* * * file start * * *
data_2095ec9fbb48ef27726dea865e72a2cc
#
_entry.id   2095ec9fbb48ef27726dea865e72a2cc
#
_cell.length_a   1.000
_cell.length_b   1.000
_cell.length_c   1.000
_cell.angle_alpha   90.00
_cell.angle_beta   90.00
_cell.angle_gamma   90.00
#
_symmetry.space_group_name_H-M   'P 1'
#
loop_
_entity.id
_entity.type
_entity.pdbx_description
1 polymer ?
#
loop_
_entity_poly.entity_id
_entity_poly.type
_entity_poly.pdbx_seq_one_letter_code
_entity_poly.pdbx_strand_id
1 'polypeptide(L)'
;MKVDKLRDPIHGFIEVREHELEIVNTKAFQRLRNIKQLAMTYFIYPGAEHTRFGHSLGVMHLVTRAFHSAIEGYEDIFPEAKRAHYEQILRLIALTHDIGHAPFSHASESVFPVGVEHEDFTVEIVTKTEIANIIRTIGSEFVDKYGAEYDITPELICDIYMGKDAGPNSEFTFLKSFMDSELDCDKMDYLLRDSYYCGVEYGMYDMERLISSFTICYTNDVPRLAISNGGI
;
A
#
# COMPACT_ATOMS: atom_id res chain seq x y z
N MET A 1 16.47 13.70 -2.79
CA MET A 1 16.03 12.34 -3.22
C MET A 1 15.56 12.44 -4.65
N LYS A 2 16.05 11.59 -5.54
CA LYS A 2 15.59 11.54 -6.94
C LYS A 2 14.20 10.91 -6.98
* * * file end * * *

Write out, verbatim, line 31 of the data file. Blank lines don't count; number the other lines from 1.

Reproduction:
N MET A 1 16.47 13.70 -2.79